I must say, God was a hard character to truly peg. From the start, it was hard to believe this guy could have created a whole planet and all the life on it. Although at first, it seemed like he was just burned out and no longer up to the demands of godhood. But as the series goes on, he seems more and more incompetent. (The question arises of whether he even knows how to read.) And we never actually see him do anything miraculous (though the angels still seem to think he has the power to do so, if he wants to). Speaking of the "angels," we eventually learn they're actually just people who once lived on Earth, and after they died, they had to get jobs in Heaven. There don't seem to be any actual angels in the show. And of course we learn that God didn't create the universe, and the only planet he's responsible for is Earth. So, while there are other inhabited worlds in the universe, there are also other beings like God, and he's not even important or special, compared to others of his kind. (We do meet his family, but I don't want to spoil any details about that.) And... considering that God seems to have no idea how any of the machinery works that the employees of Heaven, Inc. use to keep the world functioning, I'm left wondering how the hell anything got done before Heaven had any employees other than God himself. And for much of the series, he's working on a plan for his next project after Earth is destroyed, a restaurant called "Lazy Susan" (or "Lazy Susan's," I forget which), which seems incredibly simplistic, compared to Earth, but also incredibly ill-conceived. (But at least he's passionate about it, in a way he hasn't been about Earth in a long time.)
Anyway, it's a truly weird, redonkulous show, but really funny. And it has a lot of interesting concepts. And honestly, I think it explains a lot about the state of the world. (At one point during the series, I said to myself, "Yeah, he seems like about the kind of God we'd get.") As for whether the world is ultimately saved or not, I'm not going to spoil that. But I will say the miracle workers' efforts to save the world sure did cause a lot of death and destruction, as collateral damage. But it's okay, because... well, I just really liked all the characters, and as I said, it's all really funny.
Miracle Workers: Dark Ages, on TBS, Tuesdays at 10:30PM
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This seems to be alternately considered either the second season of "Miracle Workers," or as a second series. Either way, it seems to make "Miracle Workers" as a whole into an anthology-by-season series (like, say, Blackadder or American Horror Story). Whereas the first season was set in the present, the second season is, as the title suggests, set in the Dark Ages. The same actors return, but playing entirely different characters. And after watching the first episode, I can't even see any reason to call it "Miracle Workers," because so far there's been nothing miraculous about it. There are no angels or anything, just ordinary people living ordinary medieval lives. So the plot of this season seems to have no connection to the plot of the first season, even thematically or genre-wise. Still, I'll have to wait til I've seen more episodes to be absolutely sure about this. Meanwhile, I'm finding it amusing enough. But I'm also not sure whether I'll end up keeping my review of this season/series on the same page as my review of season one. I'll have to decide whether to keep it here or move it when the season is complete.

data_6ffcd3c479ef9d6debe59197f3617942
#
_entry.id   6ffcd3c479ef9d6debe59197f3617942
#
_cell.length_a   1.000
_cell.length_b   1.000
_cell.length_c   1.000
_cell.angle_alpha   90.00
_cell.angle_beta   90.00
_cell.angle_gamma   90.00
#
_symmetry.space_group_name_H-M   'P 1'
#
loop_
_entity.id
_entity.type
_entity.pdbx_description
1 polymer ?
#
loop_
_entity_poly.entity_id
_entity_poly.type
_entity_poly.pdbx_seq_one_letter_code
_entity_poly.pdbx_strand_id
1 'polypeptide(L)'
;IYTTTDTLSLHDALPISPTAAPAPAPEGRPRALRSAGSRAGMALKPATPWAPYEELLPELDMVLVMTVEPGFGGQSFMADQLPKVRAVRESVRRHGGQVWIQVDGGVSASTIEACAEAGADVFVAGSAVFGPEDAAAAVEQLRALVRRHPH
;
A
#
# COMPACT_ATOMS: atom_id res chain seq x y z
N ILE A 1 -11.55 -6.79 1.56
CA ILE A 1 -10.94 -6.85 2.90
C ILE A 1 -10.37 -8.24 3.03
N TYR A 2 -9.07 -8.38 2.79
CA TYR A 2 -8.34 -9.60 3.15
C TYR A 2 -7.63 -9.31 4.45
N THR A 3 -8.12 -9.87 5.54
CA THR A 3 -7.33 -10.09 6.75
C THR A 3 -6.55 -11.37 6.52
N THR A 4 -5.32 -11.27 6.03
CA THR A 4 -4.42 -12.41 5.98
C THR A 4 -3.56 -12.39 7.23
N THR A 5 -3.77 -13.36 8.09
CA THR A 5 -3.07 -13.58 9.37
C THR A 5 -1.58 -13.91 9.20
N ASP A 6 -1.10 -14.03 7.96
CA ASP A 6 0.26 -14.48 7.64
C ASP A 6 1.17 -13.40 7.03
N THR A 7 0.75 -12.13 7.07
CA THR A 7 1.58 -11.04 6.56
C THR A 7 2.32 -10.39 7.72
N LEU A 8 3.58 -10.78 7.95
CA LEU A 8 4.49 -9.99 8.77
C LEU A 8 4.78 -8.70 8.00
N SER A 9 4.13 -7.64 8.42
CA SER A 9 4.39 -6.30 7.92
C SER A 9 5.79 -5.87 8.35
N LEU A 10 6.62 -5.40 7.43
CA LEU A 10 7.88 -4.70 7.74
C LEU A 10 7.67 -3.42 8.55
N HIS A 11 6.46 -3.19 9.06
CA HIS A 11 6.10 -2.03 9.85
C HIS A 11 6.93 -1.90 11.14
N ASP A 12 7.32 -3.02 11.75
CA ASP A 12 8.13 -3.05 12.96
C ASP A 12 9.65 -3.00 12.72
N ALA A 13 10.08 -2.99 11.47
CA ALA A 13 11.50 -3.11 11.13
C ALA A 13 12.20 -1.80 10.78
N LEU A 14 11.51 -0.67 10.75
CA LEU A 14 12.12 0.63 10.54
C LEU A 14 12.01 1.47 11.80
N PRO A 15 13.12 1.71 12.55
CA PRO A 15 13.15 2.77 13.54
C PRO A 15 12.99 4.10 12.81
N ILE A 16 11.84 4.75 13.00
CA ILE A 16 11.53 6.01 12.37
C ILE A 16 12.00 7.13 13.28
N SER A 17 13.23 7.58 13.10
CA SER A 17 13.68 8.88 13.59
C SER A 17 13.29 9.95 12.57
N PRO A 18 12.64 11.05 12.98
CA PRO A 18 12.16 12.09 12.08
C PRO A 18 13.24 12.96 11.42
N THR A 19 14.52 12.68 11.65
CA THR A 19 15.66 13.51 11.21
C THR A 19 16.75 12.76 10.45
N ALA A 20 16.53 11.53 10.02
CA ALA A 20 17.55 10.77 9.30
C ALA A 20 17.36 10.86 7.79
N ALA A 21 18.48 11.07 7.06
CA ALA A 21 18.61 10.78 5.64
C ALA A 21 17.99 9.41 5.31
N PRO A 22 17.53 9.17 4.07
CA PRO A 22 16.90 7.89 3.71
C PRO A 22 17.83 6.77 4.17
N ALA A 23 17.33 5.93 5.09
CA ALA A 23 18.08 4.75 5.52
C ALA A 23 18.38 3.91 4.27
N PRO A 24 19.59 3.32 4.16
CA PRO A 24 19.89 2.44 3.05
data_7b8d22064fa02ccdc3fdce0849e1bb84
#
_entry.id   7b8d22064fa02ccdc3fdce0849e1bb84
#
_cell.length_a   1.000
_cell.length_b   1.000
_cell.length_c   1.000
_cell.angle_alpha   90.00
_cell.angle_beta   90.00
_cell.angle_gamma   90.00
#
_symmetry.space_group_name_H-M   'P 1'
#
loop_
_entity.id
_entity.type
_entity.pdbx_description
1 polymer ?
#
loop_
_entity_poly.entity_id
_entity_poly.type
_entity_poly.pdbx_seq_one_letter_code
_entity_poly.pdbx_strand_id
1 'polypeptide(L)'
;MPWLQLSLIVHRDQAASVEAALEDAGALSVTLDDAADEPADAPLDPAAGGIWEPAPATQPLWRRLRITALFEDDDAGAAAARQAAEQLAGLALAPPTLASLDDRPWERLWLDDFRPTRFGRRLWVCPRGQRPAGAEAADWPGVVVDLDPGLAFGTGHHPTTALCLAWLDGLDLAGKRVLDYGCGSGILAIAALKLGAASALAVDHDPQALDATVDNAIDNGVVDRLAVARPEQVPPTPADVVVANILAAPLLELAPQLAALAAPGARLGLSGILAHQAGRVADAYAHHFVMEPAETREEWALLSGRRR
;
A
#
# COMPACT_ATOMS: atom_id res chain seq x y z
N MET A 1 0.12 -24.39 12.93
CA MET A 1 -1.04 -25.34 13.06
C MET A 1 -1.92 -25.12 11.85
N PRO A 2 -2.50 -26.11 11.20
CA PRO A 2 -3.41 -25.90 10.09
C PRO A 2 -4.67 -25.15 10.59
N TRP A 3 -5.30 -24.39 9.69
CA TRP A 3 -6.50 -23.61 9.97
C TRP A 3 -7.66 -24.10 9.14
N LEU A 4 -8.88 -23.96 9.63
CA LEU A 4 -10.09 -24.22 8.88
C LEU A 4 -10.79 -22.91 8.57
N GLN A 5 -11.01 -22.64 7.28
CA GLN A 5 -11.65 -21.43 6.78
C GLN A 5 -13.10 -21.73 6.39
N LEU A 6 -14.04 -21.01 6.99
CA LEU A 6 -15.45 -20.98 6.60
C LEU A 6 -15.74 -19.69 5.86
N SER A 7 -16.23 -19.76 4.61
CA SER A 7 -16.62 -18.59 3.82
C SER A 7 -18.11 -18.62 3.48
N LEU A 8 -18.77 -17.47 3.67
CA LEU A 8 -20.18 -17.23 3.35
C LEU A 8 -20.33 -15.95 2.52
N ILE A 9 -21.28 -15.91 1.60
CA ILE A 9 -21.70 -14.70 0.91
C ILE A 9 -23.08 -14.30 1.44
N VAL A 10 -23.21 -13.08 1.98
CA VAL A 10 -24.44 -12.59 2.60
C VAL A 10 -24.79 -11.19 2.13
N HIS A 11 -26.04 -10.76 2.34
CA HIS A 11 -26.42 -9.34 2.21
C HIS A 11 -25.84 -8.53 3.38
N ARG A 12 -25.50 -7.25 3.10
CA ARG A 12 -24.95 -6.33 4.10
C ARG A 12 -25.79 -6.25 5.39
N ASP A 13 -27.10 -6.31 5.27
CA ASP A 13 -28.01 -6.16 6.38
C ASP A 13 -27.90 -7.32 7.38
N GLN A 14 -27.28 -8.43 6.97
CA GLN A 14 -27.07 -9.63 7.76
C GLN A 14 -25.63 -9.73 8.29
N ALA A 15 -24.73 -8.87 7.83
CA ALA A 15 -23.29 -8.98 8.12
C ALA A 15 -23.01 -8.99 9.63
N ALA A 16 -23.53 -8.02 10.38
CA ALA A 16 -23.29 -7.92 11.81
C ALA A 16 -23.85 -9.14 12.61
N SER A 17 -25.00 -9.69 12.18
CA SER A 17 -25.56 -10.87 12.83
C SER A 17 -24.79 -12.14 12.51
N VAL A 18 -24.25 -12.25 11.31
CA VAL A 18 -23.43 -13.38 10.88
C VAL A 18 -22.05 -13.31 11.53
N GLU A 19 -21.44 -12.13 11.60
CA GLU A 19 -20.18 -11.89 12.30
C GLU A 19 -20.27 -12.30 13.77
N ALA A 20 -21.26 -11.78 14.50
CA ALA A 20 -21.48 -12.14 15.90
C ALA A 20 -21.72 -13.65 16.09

It will probably also be awhile before I get around to detailing specifically what the season is like and who the characters are, this time around. But I do want to quote TBS's page for the season: "Miracle Workers goes back in time for its next installment, Miracle Workers: Dark Ages. Daniel Radcliffe, Steve Buscemi, Geraldine Viswanathan, Karan Soni, Jon Bass and Lolly Adefope return in new roles and face new challenges as a group of medieval villagers who are trying to stay positive in an age of extreme income inequality, poor healthcare and widespread ignorance." And like, wow, it is sad how clearly they've drawn a comparison between that age and the present. (I mean, obviously that's implied.)